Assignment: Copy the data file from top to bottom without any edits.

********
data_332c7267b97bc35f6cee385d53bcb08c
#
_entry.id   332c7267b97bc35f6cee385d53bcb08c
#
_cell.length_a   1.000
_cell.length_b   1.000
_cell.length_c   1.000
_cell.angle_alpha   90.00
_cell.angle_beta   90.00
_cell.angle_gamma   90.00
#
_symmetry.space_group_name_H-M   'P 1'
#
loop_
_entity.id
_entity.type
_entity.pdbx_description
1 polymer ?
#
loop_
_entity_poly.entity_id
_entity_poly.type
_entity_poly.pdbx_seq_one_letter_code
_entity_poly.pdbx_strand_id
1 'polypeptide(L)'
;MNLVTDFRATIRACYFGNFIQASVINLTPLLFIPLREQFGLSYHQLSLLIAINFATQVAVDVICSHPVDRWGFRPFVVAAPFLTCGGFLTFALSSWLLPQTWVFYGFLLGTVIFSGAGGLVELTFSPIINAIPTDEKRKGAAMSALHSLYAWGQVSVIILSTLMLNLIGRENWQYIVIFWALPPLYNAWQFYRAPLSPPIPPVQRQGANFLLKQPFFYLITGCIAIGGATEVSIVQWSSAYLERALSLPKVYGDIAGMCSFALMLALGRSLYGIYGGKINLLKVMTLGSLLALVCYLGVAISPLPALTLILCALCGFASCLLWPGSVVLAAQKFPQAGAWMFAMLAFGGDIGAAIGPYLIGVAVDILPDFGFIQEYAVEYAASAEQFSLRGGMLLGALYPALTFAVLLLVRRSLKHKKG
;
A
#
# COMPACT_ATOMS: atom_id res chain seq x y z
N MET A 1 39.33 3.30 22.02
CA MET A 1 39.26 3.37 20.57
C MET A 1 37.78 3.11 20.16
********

data_332c7267b97bc35f6cee385d53bcb08c
#
_entry.id   332c7267b97bc35f6cee385d53bcb08c
#
_cell.length_a   1.000
_cell.length_b   1.000
_cell.length_c   1.000
_cell.angle_alpha   90.00
_cell.angle_beta   90.00
_cell.angle_gamma   90.00
#
_symmetry.space_group_name_H-M   'P 1'
#
loop_
_entity.id
_entity.type
_entity.pdbx_description
1 polymer ?
#
loop_
_entity_poly.entity_id
_entity_poly.type
_entity_poly.pdbx_seq_one_letter_code
_entity_poly.pdbx_strand_id
1 'polypeptide(L)'
;MNLVTDFRATIRACYFGNFIQASVINLTPLLFIPLREQFGLSYHQLSLLIAINFATQVAVDVICSHPVDRWGFRPFVVAAPFLTCGGFLTFALSSWLLPQTWVFYGFLLGTVIFSGAGGLVELTFSPIINAIPTDEKRKGAAMSALHSLYAWGQVSVIILSTLMLNLIGRENWQYIVIFWALPPLYNAWQFYRAPLSPPIPPVQRQGANFLLKQPFFYLITGCIAIGGATEVSIVQWSSAYLERALSLPKVYGDIAGMCSFALMLALGRSLYGIYGGKINLLKVMTLGSLLALVCYLGVAISPLPALTLILCALCGFASCLLWPGSVVLAAQKFPQAGAWMFAMLAFGGDIGAAIGPYLIGVAVDILPDFGFIQEYAVEYAASAEQFSLRGGMLLGALYPALTFAVLLLVRRSLKHKKG
;
A
#
# COMPACT_ATOMS: atom_id res chain seq x y z
N MET A 1 39.33 3.30 22.02
CA MET A 1 39.26 3.37 20.57
C MET A 1 37.78 3.11 20.16